US 4722908 A
In the fabrication of bipolar transistors by the single poly process, polysilicon sidewalls are formed along portions of a polysilicon layer that functions as a device contact. The sidewalls serve both as dopant sources which determine the width of underlying base and emitter regions, and as contacts to those devices. Since the thickness of the polysilicon sidewalls, and hence the width of the underlying device regions, are precisely controllable through conventional polysilicon deposition techniques, relatively relaxed design rules can be employed while making possible the formation of emitters having widths less than one-half of a micron.
1. A process for fabricating components of a bipolar transistor, comprising the steps of:
forming on a silicon wafer a layer of polycrystalline silicon in which one portion of said layer is of one conductivity type and an adjacent portion of said layer is of opposite conductivity type;
exposing an area of said silicon wafer which defines a device region between said adjacent portions of said polycrystalline silicon layer;
forming a polysilicon sidewall along each of said adjacent portions of said polycrystalline silicon layer and in contact with said device region;
annealing said wafer to cause impurities in each of said portions of said polycrystalline silicon layer to diffuse into the sidewall along that portion and into said device region, and thereby form emitter and base areas in said device region; and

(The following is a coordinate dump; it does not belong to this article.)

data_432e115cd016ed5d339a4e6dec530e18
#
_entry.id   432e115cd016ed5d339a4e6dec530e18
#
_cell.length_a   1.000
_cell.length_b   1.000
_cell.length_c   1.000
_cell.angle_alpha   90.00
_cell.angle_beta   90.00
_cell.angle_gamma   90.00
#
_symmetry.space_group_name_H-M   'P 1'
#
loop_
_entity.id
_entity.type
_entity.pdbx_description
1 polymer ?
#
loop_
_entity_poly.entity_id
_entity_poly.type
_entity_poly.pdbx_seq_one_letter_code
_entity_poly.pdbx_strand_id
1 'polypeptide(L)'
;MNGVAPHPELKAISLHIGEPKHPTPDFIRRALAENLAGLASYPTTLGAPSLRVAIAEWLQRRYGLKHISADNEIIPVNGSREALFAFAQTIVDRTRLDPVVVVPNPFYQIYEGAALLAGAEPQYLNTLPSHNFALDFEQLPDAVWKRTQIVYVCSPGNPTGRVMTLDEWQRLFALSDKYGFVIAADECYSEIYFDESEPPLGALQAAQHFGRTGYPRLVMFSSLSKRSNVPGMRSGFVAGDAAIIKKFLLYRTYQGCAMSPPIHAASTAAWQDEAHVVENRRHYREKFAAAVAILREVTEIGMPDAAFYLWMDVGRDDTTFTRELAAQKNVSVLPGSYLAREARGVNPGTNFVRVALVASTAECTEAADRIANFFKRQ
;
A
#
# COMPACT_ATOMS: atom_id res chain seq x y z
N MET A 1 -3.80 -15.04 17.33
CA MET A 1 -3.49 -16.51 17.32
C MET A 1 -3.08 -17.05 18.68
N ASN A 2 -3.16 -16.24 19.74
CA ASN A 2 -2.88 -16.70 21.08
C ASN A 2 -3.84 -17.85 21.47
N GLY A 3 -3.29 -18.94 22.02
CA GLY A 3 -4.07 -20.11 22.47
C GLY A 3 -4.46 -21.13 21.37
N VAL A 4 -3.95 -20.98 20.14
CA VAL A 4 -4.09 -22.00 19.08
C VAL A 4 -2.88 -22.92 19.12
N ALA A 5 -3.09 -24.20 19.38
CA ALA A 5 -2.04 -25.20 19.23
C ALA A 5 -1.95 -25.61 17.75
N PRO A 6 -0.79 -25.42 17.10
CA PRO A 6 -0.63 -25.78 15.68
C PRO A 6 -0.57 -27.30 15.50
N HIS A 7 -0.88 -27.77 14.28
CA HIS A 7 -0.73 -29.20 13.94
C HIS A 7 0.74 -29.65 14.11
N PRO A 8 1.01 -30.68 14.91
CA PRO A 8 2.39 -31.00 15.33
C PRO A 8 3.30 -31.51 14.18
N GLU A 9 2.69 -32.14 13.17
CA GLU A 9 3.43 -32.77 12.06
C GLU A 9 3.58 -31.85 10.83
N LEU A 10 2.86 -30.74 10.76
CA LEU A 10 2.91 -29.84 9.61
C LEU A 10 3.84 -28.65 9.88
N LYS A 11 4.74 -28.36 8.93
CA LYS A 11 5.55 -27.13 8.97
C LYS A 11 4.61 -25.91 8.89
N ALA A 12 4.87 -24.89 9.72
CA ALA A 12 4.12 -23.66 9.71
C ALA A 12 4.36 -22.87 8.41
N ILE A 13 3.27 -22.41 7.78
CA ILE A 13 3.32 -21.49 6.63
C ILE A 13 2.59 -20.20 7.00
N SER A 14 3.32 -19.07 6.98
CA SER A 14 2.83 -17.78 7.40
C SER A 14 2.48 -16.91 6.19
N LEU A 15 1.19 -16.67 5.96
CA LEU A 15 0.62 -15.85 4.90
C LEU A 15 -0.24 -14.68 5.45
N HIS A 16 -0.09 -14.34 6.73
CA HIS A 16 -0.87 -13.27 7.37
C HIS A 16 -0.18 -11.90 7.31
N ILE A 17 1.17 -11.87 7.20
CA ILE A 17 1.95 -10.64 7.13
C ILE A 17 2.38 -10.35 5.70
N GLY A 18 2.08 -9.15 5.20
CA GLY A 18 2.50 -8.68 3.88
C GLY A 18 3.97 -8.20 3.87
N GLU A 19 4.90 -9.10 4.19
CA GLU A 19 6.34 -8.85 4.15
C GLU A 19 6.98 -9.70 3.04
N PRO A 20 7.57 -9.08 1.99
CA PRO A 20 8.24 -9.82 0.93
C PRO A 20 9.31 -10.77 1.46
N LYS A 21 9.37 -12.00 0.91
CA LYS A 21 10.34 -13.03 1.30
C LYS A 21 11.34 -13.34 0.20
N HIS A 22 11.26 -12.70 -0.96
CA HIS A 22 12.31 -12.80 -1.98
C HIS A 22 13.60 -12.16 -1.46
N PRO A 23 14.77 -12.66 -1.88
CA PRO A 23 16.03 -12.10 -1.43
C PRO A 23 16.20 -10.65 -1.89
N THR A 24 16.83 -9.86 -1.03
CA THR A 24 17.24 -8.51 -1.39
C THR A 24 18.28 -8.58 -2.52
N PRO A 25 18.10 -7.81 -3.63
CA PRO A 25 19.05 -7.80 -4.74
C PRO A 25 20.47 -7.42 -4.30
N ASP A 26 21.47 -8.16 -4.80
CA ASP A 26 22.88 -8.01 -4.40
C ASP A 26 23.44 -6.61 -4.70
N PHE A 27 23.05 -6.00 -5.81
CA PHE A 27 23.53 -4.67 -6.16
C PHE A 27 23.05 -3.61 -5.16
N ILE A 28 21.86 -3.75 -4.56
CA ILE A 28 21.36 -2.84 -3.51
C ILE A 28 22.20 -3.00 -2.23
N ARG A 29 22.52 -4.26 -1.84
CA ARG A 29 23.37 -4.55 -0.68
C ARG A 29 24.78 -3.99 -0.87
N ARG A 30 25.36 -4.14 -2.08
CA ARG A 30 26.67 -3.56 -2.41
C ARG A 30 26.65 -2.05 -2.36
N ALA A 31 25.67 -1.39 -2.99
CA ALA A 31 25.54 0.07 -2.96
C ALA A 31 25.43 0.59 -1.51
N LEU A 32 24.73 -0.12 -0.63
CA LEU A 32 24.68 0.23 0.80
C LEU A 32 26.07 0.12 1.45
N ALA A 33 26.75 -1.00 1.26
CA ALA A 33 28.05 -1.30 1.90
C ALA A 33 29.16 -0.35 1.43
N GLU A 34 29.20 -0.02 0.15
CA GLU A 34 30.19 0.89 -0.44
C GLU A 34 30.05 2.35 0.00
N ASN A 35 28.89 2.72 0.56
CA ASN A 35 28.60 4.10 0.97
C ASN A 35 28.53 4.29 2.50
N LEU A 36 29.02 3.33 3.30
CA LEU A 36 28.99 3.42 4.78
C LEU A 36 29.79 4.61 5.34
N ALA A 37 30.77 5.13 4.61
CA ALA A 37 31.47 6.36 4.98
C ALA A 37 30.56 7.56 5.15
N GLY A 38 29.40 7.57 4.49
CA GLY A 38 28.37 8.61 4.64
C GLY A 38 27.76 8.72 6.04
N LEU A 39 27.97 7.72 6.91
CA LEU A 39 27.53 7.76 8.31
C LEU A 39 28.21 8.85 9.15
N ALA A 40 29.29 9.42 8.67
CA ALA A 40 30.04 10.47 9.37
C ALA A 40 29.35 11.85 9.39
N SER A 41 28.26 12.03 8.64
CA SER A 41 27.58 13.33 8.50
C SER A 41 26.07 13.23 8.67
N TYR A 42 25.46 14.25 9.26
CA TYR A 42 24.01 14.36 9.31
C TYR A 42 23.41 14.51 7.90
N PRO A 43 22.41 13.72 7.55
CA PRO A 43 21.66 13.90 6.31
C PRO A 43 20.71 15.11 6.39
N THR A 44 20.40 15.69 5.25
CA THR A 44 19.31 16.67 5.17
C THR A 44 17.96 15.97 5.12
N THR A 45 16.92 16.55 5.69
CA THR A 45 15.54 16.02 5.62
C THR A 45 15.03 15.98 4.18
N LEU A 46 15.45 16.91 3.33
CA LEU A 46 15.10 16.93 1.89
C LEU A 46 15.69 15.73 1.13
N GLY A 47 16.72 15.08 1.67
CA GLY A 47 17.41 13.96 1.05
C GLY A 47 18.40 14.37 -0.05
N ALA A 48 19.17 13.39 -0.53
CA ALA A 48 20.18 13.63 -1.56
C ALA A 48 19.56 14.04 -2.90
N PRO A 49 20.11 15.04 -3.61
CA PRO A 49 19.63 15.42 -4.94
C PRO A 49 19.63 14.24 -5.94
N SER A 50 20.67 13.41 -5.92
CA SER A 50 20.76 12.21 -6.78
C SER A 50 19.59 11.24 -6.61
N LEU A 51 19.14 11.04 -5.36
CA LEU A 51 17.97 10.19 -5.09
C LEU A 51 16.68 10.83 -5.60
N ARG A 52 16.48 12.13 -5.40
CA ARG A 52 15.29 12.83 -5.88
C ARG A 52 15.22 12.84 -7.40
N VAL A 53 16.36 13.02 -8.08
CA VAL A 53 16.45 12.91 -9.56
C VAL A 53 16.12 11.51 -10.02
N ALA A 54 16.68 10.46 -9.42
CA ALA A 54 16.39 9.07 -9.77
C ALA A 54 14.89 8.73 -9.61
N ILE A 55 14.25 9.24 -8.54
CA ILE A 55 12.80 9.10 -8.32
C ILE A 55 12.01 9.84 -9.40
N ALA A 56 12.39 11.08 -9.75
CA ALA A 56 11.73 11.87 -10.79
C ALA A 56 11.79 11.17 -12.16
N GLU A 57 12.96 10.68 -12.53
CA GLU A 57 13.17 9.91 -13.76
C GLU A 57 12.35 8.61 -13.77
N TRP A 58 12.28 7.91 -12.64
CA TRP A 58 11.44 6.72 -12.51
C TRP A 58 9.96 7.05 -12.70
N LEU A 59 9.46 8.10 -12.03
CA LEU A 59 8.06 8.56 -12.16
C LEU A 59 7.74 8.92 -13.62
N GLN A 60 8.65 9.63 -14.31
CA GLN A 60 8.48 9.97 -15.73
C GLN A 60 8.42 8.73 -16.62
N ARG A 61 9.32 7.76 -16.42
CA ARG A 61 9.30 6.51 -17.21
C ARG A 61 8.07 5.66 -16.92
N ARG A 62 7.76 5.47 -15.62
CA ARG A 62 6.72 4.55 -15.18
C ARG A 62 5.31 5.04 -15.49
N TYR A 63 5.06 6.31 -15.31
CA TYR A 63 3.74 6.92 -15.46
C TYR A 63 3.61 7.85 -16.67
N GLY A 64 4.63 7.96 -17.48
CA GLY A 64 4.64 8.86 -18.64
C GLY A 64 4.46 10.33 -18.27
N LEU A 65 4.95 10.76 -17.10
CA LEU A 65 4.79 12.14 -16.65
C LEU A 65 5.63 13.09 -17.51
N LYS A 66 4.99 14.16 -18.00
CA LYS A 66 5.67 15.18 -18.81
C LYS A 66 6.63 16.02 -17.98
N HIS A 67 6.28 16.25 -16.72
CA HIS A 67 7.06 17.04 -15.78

providing contacts on said adjacent portions of said polycrystalline silicon layer to thereby establish electrical connection to said base and emitter areas.
2. The process of claim 1 wherein said device region is formed in an epitaxial layer of said one conductivity type in said wafer and wherein said wafer includes a buried layer of said one conductivity type disposed below said epitaxial layer, and said process further includes the steps of forming a third portion of said polycrystalline layer, having said one conductivity type, on a region of said wafer that is in electrical contact with said buried layer, and providing a contact on said third portion to thereby form the collector of said transistor.
3. The process of claim 2 wherein said wafer also includes a buried layer of said opposite conductivity type, and said process includes the steps of forming a fourth portion of said polycrystalline layer on a region of said wafer that is in electrical contact with said opposite conductivity buried layer, and providing a contact on said fourth portion to enable the substrate of said wafer to be electrically biased.
4. A process for fabricating a transistor with the use of a single polysilicon device contact layer, comprising the steps of:
forming a buried layer and an epitaxial layer of one conductivity on a silicon substrate;
electrically isolating two regions of said epitaxial layer from one another;
covering one of said regions with a layer of insulation while leaving the other of said regions exposed;
depositing a first layer of polycrystalline silicon over said layer of insulation and said exposed region of said epitaxial layer;
doping one portion of said polycrystalline layer to be a first conductivity and another portion of said polycrystalline layer to be a second conductivity, such that each of said two portions partially overlies said one region of said epitaxial layer and only one of said two portions overlies said other region;
forming a first opening in said first polycrystalline layer and in said insulation layer to separate said two portions from one another and to expose said one region;